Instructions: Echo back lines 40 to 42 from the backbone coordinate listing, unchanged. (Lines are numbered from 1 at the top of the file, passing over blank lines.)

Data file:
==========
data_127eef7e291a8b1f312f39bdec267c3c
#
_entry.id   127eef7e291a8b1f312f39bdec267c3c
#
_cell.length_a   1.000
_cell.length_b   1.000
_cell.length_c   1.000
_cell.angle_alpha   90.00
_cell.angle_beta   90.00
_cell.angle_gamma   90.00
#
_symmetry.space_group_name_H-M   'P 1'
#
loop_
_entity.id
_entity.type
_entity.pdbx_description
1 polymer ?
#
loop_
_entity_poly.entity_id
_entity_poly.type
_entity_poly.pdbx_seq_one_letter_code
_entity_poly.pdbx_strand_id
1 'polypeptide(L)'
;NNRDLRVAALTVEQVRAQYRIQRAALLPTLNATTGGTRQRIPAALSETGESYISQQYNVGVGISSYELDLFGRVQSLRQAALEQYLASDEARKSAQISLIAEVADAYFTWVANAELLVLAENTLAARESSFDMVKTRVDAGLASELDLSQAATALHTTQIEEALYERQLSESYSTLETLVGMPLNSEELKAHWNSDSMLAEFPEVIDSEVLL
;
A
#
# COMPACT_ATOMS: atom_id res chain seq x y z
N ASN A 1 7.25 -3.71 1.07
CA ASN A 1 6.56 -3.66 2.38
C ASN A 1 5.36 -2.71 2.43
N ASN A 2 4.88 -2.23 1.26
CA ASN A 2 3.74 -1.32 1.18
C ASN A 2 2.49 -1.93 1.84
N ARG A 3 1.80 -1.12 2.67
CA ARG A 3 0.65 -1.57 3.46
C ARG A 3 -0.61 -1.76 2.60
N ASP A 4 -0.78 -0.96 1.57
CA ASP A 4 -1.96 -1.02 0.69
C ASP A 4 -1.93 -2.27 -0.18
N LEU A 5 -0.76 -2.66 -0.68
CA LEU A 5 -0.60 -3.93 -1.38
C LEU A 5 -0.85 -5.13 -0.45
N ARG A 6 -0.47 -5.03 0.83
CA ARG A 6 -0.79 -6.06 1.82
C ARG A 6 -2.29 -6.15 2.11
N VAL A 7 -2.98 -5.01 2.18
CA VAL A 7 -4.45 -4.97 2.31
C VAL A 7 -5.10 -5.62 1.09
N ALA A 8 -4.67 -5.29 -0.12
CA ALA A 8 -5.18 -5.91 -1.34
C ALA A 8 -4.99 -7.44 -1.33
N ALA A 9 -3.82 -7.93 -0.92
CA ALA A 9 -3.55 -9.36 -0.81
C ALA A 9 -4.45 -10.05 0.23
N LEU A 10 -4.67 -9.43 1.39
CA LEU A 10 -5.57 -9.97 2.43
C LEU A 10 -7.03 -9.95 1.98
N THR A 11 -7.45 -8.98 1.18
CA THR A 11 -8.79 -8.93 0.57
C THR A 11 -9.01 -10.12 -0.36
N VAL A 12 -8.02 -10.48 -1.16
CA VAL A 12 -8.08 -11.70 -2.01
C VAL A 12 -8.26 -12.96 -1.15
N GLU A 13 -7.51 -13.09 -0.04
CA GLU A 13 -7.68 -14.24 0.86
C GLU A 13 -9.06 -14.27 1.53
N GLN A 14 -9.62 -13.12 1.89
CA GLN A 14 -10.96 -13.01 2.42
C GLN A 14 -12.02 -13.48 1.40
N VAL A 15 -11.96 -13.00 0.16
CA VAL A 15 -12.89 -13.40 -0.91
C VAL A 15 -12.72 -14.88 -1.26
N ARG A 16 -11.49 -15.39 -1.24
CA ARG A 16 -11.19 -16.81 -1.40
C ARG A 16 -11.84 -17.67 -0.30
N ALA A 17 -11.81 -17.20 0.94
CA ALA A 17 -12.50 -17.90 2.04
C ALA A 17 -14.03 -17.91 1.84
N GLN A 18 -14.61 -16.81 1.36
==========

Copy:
N ASP A 4 -0.78 -0.96 1.57
CA ASP A 4 -1.96 -1.02 0.69
C ASP A 4 -1.93 -2.27 -0.18